On Tuesday, Jan. 9, the Connecticut Department of Agriculture’s long time commissioner, Steve Reviczky retired from his position. Steve has been an integral part of the department for the past eight years and will be sorely missed by many farmers throughout Connecticut. Prior to becoming the commissioner of agriculture, Steve was the executive director of the Connecticut Farm Bureau Association and also was a member of the Working Lands Alliance Steering Committee.
While he served as commissioner of agriculture, Steve was a champion for farmland preservation issues. During his tenure, Steve protected the Southbury Training School and worked tireless to help the Department of Agriculture’s Farmland Preservation Program reach the long-term goal of protecting 130,000 acres from development. To date, the program has protected over 46,000 acres. He was also responsible for the passing of the Community Farms Preservation Program in 2011. The Community Farms Preservation Program was designed to permanently protect smaller farms that have excellent agricultural soils and contribute significantly to local economic activity, but qualify for the state’s Farmland Preservation Program. Lastly, Steve served as the president of the National Association of the State Department of Agriculture whose mission is to grow and enhance agriculture by forging partnerships and creating consensus to achieve sound policy outcomes between state departments of agriculture, the federal government, and stakeholders. In September, Steve hosted various commissioners and state department of agriculture staff from across the country in Hartford for the organization’s annual meeting.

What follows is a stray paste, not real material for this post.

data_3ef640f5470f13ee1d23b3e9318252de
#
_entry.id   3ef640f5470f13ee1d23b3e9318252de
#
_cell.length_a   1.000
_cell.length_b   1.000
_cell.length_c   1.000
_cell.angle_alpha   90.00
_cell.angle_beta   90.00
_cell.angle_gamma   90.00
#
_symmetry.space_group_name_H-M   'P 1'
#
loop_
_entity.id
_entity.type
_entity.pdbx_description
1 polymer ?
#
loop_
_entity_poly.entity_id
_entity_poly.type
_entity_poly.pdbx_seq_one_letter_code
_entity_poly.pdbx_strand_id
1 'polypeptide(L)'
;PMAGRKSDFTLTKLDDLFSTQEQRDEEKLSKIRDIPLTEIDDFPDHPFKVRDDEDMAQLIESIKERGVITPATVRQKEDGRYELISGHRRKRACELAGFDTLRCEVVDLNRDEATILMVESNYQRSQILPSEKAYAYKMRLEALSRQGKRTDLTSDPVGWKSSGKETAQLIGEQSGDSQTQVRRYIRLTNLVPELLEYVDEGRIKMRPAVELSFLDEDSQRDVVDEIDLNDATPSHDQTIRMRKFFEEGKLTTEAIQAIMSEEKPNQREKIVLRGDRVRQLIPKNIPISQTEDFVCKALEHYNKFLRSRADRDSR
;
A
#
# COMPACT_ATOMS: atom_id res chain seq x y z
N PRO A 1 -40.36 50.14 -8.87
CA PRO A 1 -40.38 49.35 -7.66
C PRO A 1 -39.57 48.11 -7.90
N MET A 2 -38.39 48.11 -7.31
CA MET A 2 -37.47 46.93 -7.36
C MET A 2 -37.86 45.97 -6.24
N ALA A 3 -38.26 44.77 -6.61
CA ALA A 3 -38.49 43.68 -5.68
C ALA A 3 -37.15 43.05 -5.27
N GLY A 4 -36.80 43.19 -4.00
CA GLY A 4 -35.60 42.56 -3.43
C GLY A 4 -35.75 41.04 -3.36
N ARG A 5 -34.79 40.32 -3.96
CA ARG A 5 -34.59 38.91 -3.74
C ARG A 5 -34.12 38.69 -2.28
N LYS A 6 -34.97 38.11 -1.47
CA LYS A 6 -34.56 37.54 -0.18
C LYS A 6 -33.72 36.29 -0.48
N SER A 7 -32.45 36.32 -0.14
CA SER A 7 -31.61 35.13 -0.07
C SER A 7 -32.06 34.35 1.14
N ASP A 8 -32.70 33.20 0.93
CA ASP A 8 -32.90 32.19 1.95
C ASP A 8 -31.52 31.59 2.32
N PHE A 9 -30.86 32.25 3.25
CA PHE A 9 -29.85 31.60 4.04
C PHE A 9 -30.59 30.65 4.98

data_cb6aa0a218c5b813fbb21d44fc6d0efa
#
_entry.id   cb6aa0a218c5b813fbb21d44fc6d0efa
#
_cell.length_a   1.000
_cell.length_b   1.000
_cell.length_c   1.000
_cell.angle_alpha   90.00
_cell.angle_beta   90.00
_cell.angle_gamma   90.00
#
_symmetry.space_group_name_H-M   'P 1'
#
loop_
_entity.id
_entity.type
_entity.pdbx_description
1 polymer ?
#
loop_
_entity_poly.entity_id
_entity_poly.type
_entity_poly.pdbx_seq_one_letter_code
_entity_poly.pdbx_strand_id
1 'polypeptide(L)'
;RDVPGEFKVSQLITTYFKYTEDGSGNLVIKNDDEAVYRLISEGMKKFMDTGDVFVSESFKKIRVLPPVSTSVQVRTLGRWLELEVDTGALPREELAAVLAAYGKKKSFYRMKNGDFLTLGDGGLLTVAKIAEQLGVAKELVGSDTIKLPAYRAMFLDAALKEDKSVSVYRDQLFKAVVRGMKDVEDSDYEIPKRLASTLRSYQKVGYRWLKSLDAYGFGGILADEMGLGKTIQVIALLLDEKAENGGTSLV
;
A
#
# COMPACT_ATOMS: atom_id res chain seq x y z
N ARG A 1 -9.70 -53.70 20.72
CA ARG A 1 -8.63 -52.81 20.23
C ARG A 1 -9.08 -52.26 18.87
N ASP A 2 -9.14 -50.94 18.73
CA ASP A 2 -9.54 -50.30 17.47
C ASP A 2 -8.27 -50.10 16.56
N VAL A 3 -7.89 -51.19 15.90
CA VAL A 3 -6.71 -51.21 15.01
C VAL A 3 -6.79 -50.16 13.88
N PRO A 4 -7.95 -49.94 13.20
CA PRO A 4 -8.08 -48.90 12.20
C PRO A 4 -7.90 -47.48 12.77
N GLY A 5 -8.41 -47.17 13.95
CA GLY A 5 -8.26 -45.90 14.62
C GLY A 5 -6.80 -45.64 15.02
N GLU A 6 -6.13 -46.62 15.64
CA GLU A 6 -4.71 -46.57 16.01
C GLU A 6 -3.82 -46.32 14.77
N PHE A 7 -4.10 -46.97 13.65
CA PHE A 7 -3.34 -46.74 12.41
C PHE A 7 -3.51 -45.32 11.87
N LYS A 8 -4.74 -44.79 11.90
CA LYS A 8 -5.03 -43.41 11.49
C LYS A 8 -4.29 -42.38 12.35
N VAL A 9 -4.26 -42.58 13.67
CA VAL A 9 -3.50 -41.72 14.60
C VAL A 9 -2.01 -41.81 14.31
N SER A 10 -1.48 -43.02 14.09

Working Lands Alliance has been honored to work so closely with Steve in his role as the commissioner of agriculture. Terry Jones, WLA Chair says “Thanks for your dedication to moving Connecticut’s agriculture forward. We will miss your wise leadership and commitment to the stewardship of our agricultural resources.” WLA wishes Steve the best of luck in his new endeavors and is grateful for his continued dedication to Connecticut agriculture.